The Mayor of London has described the Airports Commission decision to recommend that a third runway be built at Heathrow as highly predictable, short-termist and completely politically undeliverable.
Boris Johnson also says he was “astounded” by their recommendation that there be a legislative ban on a fourth runway. He feels that no Parliament can bind its successors.
Far from saying “sorry”, as Back Heathrow asked, Boris attacked the report more or less from start to finish, describing pledges to cut aircraft noise as “hokum”, said that the noise envelpe lacked detail, said the independent noise authority proposed as toothless, and criticised the night flight ban for not covering “the whole night” – it runs 11.30pm to 5.30am, obviously Boris likes a long sleep.
He has concerns over noise and air quality, both of which the Commission hopes will be mitigated over time by technological advances in aviation.
The Mayor of London, Boris Johnson, said: “This highly predictable report offers a short-termist recommendation that would be judicially reviewed from here to Kingdom come and is completely politically undeliverable. Heathrow already contributes more to noise pollution than any other airport in Europe and the Airports Commission’s pledge that noise can be reduced there is quite frankly hokum.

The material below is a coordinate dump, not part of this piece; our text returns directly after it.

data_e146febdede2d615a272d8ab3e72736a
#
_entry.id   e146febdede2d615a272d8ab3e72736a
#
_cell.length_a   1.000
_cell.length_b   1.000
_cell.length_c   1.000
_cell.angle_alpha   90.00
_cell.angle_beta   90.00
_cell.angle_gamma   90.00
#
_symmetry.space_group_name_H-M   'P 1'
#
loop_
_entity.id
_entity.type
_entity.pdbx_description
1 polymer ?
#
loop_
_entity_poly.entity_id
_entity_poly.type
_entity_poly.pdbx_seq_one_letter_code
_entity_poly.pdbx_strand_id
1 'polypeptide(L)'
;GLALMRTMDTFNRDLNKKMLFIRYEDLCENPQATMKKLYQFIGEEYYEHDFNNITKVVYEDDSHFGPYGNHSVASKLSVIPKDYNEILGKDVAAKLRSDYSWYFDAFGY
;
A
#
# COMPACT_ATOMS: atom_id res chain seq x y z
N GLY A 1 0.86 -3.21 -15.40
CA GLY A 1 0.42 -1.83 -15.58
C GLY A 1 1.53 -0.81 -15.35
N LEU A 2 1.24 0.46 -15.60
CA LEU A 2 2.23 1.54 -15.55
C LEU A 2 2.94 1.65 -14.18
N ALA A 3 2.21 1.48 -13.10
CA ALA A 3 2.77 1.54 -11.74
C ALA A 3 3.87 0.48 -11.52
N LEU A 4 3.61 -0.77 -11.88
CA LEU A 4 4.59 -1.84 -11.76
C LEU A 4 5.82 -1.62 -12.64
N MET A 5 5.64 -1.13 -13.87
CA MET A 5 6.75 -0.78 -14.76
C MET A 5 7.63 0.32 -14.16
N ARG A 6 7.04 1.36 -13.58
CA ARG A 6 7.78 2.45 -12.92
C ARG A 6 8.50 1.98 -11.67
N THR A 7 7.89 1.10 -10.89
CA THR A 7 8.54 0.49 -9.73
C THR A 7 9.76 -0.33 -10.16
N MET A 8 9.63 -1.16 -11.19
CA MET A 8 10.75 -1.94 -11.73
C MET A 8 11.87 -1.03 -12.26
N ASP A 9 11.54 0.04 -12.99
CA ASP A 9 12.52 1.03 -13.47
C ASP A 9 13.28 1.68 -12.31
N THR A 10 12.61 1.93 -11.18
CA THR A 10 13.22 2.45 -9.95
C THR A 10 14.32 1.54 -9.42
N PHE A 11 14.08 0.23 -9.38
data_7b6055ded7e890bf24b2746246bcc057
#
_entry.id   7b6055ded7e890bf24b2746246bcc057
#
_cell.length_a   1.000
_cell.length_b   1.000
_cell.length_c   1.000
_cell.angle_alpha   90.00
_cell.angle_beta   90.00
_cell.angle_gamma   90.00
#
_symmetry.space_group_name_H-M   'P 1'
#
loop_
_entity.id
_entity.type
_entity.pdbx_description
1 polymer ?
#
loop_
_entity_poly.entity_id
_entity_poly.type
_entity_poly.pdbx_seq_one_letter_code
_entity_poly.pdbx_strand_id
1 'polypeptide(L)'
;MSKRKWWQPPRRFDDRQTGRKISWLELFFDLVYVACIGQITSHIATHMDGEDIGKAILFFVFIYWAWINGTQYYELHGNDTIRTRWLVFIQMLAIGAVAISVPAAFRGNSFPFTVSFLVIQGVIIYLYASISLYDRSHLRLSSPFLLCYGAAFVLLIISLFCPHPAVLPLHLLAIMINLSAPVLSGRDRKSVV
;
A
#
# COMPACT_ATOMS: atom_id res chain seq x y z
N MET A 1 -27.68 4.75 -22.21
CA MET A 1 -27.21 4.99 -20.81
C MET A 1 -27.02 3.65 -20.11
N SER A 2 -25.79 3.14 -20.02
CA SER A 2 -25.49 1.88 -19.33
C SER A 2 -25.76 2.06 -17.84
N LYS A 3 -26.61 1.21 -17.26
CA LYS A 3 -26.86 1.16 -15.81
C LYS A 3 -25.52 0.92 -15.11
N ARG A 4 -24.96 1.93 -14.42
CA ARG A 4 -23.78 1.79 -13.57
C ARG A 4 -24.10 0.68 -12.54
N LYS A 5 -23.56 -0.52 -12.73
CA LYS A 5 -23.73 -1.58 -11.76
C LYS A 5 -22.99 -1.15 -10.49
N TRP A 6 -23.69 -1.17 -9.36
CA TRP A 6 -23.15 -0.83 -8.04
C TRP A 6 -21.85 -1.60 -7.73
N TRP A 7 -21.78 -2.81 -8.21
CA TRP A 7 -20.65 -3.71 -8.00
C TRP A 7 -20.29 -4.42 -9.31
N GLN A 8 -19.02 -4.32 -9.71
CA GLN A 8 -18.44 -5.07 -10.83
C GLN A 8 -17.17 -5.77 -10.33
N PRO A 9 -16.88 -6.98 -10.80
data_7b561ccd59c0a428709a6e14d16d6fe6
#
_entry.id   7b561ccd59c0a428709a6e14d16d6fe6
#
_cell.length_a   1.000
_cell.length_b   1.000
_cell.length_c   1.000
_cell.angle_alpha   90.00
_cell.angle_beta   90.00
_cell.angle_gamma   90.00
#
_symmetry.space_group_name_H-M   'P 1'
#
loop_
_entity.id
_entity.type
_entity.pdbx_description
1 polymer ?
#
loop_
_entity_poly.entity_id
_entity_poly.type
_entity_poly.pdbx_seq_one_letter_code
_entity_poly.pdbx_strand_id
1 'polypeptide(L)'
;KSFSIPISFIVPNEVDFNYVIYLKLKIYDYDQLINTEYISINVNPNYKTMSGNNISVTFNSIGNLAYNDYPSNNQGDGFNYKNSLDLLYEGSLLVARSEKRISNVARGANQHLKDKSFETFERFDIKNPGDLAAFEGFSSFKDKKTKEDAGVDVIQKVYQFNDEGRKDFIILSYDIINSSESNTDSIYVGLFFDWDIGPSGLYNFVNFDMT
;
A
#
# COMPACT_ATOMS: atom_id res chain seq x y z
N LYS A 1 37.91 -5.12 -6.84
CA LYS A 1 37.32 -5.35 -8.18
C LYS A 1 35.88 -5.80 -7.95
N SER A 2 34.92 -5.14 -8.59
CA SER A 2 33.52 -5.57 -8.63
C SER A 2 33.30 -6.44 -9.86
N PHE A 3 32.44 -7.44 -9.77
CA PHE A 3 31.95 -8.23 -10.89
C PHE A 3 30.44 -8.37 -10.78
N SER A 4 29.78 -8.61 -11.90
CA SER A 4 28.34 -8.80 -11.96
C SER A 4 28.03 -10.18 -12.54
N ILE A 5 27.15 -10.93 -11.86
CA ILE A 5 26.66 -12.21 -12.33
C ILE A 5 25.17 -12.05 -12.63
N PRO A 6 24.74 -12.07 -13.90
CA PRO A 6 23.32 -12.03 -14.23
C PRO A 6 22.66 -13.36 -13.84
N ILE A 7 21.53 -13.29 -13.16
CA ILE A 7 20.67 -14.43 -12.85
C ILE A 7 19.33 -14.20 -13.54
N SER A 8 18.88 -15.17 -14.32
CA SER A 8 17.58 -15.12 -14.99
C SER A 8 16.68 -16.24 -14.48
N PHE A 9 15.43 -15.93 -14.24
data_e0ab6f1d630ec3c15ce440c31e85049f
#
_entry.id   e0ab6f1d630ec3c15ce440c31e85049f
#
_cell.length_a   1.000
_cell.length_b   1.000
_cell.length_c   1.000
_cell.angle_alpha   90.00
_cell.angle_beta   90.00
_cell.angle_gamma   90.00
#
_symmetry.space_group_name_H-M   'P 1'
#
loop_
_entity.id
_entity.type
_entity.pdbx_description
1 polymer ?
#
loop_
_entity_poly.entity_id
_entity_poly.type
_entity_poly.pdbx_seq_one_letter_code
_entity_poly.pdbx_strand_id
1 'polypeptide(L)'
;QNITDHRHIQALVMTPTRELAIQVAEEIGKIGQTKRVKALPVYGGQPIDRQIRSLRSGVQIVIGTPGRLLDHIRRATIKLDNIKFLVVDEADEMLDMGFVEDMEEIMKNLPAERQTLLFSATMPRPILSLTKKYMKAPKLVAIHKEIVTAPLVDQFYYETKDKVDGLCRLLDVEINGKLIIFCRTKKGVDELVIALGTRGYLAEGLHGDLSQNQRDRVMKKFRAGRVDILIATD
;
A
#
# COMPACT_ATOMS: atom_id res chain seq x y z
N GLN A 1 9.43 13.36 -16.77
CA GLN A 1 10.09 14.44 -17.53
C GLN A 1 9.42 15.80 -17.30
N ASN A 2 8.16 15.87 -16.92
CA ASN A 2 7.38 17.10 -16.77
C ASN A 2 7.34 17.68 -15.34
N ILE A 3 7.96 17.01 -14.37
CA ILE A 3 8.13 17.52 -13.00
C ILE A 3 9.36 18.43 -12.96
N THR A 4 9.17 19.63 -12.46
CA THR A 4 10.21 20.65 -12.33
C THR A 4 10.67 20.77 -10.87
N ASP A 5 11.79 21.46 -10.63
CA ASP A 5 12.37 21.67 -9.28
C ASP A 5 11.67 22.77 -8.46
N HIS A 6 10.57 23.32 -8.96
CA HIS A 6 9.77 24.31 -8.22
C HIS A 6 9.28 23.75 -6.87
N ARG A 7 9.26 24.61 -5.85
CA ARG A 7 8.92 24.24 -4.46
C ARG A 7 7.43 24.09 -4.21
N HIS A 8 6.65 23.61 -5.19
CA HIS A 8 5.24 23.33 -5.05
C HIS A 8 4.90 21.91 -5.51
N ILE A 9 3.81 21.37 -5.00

He returned, as expected to the idea of an Estuary Airport, one discounted by the Commission due to cost, environmental issues, and business disturbance. He does not agree, saying: “The question the Government will now inevitably return to is whether we should go for an ambitious and visionary long term approach by building a new airport to the east of London, rather than a short term and environmentally catastrophic expansion of Heathrow. There are much better solutions and that is where we will end up.”
He also says his team have also highlighted a “wholly inadequate approach” by the Airports Commission in their consideration of the costs and provision of new surface access to Heathrow, saying they rely too heavily on schemes like Crossrail and the Piccadilly Line Upgrade which he says have been designed to meet the existing level of passenger demand, not for an expansion at Heathrow.
The Mayor of London’s chief advisor on aviation, Daniel Moylan, said: “The noise impacts of an expanded Heathrow are truly monstrous – and no amount of finessing flightpaths by Heathrow Airport Limited can hide that – or the increased incidence of stroke and heart disease that will follow. Faced with a report that runs roughshod over the serious environmental concerns it has identified, the only environmentally responsible course of action is to file this report where it belongs – in the recycling bin.”
The Mayor of London remains opposed to Heathrow, and prefers a solution involving a new airport. As a member of the Government, albeit not as a Minister, he will have a position to promote these views, as he did this morning by gathering with MPs who opposed Heathrow expansion outside the House of Commons.
Ignoring him, and others, and adopting the Airports Commission report as Government policy will take an act of political courage, and strong leadership. If Boris is right, we have wasted three years, £20m, and possibly any opportunity to maintain London’s position in the global city pecking order. When the Commission was created, some said it was a thinly disguised ruse to kick an uncomfortable issue in to the long grass, and out of the debate for the following General Election. If that is true, then it was irresponsible, and will have damaged many UK companies, and the future of our economy, possibly irreperably.